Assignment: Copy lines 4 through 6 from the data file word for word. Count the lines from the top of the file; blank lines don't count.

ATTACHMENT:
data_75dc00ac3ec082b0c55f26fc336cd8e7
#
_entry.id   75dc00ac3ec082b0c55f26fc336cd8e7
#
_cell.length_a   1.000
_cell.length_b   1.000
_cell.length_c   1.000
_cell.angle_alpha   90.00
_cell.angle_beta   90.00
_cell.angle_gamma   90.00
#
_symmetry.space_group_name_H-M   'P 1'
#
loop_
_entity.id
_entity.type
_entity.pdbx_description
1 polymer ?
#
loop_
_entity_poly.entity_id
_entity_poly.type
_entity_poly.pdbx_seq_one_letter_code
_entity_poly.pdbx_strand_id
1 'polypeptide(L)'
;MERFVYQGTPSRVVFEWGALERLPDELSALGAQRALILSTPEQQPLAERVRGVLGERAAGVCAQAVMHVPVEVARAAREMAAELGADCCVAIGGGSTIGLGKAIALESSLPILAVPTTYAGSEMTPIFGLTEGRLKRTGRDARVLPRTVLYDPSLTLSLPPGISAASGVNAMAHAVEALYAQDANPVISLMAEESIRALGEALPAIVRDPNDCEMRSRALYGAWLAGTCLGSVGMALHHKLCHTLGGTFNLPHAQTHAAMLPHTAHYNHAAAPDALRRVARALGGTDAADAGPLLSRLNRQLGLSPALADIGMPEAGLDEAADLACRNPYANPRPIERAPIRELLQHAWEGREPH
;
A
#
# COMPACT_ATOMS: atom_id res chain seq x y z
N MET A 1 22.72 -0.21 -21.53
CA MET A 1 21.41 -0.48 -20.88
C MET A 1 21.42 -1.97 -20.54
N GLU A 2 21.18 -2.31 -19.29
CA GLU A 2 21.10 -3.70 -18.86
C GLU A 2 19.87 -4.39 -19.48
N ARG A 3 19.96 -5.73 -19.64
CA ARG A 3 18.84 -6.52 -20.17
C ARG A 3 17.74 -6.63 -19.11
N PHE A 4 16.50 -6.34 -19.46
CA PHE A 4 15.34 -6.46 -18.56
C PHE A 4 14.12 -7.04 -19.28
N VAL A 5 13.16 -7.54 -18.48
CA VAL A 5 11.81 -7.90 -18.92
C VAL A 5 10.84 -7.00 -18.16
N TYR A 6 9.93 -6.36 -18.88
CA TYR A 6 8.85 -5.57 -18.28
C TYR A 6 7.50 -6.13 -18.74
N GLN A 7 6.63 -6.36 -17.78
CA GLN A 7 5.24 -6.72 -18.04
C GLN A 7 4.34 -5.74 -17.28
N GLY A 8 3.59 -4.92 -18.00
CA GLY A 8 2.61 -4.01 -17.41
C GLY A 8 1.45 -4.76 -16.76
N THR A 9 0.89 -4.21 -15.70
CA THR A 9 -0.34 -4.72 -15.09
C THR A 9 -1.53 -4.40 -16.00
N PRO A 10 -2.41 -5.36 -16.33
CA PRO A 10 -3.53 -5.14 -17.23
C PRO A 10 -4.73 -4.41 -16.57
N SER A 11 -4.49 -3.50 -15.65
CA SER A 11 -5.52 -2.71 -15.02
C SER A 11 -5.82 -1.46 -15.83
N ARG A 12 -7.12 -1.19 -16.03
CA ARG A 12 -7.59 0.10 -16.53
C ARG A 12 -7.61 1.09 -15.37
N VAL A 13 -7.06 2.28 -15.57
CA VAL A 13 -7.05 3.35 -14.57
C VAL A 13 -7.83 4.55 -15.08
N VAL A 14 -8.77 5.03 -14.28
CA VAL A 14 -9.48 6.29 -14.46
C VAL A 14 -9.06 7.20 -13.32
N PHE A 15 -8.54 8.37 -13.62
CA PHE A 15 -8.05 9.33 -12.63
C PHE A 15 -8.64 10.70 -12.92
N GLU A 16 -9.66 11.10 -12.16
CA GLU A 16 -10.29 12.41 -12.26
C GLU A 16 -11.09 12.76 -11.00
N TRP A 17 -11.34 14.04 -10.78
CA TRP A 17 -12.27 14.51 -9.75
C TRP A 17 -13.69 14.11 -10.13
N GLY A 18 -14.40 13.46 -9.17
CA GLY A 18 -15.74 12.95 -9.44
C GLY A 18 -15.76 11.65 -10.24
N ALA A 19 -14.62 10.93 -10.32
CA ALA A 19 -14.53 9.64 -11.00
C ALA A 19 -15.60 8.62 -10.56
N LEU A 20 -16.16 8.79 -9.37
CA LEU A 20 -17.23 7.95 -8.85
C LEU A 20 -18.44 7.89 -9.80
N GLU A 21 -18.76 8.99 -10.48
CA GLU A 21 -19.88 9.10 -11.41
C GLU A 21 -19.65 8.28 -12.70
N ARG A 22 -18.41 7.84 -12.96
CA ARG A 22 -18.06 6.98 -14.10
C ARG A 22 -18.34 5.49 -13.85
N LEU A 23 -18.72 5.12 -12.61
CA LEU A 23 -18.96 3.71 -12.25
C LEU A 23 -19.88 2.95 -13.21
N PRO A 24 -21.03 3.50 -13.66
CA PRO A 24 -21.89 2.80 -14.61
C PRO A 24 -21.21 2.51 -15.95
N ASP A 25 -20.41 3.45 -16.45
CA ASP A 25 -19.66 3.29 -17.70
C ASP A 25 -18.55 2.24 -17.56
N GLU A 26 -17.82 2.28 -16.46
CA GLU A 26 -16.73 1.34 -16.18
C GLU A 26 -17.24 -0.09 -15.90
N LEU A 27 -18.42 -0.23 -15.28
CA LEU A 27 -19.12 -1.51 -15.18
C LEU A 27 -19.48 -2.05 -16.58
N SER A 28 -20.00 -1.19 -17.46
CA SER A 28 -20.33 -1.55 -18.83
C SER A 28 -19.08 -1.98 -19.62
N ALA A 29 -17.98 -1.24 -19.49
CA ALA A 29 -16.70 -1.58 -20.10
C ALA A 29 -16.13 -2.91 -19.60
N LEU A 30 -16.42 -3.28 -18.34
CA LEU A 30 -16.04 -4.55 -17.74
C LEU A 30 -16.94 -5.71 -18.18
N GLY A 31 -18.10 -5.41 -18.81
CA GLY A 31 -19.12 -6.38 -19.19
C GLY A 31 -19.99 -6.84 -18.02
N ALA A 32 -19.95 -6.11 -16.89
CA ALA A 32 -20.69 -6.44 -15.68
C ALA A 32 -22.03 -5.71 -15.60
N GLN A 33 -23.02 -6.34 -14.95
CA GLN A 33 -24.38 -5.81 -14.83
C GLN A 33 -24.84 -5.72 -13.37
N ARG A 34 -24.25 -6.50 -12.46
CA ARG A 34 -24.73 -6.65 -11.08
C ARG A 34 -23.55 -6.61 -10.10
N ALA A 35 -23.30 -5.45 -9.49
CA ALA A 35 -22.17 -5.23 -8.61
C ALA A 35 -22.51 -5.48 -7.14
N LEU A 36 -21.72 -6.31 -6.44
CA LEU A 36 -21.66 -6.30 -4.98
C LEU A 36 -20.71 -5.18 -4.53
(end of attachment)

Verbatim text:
#
_cell.length_a   1.000
_cell.length_b   1.000